The answer is yes, no – well, it depends

Last week, former Toronto Star columnist Desmond Cole announced he’d been given an ultimatum.

Toronto Star says I can’t be a columnist and an activist at the same time, so I’m giving up my column,” he tweeted last Thursday morning.

He linked to a blog post, which went into the situation in greater detail. That week, Toronto Star’s editorial page editor, Andrew Phillips, took him aside to discuss an April 20 incident in which Cole refused to leave his chair after giving a deputation at a Toronto Police Services board meeting. Cole was there to speak against police carding.

Police carding is the practice of randomly stopping law-abiding people on the street to gather personal information, which goes into a police database. Cole’s concern about carding is that police use it to target the city’s black community.

That night at the board meeting, he refused to leave his seat until the police agreed to relinquish their carding information, and his protest caused the meeting to disband entirely.

Toronto Star public editor Kathy English wrote a column Friday morning to give more context to the situation. She explained the paper has a policy wherein journalists should avoid becoming the news.

“To be clear, Cole was not fired by the Star,” she wrote. “Nor disciplined or threatened with any consequences. Phillips apprised Cole of the Star’s policies and told him he hoped he would stay on as a freelance columnist.”

This issue brings up a number of questions. Can journalists be activists? Are columnists journalists? What is a journalist, even?

Googling the word journalist brings up a broad definition: it is a “person who writes for newspapers, magazines, or news websites, or prepares news to be broadcast.”

But within that definition are reporters, who write news, and columnists, who write opinion.

Reporters are tasked to write about issues in a community that are in the public interest in the context of who, what, when, where, why and how. Reporters should never allow themselves to appear biased, because if they appear biased, their stories will also appear biased.

Columnists, on the other hand, are paid specifically to have an opinion, and many columnists also identify as activists. This includes former Toronto Star columnist Naomi Klein, New York Daily News columnist Shaun King, Ms. Magazine founder Gloria Steinem, former Toronto Star columnist Michele Landsberg and Maclean’s Magazine columnist Andray Domise, to name a few.

Columnists are hired because they are passionate, knowledgeable and persuasive writers, so it makes sense for some columnists’ activities to bleed from the page into the real world.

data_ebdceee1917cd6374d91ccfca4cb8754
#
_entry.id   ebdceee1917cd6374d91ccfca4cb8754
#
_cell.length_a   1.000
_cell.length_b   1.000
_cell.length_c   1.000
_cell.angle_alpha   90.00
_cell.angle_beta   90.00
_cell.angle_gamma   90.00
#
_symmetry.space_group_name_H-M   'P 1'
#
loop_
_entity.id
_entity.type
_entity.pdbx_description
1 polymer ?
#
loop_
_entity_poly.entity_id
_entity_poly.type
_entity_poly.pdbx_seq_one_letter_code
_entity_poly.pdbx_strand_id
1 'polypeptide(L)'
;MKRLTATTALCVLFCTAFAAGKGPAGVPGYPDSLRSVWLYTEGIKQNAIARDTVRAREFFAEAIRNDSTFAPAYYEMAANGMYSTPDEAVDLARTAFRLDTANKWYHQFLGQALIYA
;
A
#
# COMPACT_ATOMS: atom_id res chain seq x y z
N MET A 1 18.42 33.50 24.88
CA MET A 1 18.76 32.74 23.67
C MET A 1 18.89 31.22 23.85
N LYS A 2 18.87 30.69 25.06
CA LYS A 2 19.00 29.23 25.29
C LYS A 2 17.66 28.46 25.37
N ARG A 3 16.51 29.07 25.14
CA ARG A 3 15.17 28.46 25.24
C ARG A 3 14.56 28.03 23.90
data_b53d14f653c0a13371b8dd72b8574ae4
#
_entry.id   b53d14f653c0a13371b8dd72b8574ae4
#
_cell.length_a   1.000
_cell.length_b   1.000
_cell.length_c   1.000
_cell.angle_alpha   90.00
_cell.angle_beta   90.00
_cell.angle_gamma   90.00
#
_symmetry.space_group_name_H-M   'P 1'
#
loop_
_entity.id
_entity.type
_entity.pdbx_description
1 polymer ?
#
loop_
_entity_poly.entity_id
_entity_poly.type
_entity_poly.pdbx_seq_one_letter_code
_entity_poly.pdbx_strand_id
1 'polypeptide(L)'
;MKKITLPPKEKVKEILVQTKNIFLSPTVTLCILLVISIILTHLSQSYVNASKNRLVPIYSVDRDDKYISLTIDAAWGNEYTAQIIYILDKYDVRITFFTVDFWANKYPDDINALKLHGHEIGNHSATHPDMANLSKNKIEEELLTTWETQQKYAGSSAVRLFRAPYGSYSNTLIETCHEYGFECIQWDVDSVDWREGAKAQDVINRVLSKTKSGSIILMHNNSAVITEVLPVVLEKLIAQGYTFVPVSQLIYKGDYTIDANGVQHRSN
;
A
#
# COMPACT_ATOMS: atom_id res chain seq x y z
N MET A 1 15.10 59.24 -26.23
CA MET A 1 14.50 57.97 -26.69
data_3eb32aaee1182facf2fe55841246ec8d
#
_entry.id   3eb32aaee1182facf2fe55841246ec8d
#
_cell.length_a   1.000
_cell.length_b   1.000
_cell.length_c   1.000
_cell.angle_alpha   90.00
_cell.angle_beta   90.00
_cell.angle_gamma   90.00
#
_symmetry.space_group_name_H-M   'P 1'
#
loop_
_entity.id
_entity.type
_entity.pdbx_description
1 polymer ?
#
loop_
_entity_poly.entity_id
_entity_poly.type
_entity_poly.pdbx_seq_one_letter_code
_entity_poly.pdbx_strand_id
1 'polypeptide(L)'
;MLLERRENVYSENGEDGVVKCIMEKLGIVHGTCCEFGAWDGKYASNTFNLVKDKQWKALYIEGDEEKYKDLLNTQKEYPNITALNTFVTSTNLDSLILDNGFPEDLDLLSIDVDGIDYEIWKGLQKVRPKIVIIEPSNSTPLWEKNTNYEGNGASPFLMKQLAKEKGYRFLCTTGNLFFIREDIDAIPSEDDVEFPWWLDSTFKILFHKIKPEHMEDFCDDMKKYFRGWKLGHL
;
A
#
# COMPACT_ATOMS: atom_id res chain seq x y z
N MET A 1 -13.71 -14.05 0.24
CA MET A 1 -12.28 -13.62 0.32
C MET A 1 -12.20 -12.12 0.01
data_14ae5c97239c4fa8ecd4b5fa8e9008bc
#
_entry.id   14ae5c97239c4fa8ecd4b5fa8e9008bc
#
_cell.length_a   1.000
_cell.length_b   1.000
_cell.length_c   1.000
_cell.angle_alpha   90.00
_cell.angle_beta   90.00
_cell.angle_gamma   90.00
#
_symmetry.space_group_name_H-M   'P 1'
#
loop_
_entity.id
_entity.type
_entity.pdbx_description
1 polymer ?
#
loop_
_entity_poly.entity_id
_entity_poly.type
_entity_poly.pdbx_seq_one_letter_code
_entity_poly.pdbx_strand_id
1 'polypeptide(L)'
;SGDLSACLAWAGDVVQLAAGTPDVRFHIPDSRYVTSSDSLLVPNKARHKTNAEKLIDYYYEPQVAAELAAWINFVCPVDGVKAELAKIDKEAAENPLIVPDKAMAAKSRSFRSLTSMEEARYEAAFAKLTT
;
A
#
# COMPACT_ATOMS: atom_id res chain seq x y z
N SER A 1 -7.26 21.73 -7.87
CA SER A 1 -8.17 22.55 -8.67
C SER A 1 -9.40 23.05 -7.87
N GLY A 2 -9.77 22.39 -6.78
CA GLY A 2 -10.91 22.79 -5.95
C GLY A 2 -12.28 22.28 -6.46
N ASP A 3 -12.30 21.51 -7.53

Yellowknifer has its own activist columnist. In the years leading up to the demolition of the Robertson Headframe, Walt Humphries was the voice leading the cause to save the structure.

Aside from the numerous columns he wrote on the subject, he considered a run for mayor in 2015 on this platform, raised money, participated in heated debates with city council, participated in protests and even filed a development appeal against the demolition.

Over at News/North is Cece McCauley, who won an Indspire Award earlier this year for her unrelenting efforts to get the federal government to build a highway up the Mackenzie Valley. Again, aside from using her column to advocate for the project, she’s lobbied territorial leaders, federal leaders and even Oprah.

So, the question of whether journalists can be activists needs to be considered within the context of whether the journalist in question is a reporter or columnist.

When people discuss the ethics of journalism, columnists are held to an entirely different standard than reporters, and newspaper ethical guidelines should reflect this. The rigorous standards that reporters keep to appear unbiased by keeping political opinions to themselves is an absolutely essential component of good journalism. But this standard does not work for columnists, who are paid to espouse their opinions.

As for the Toronto Star Newsroom Policy and Journalistic Standards Guide, it applies its rules of conduct to all of its journalists, including columnists. There is a sub-section dedicated to columns, stating columnists have a long leash when it comes to writing opinions, even when those opinions run counter to editorials but that’s pretty much it.

It’s important that those of us who make the news continue to scrutinize the decisions we make and the ethics by which we live. As well, we have duty to help readers understand these rules. Just like a reporter must keep an unbiased image, newspapers must apply their own ethical standards in a fair and transparent way, otherwise newspapers themselves risk losing credibility.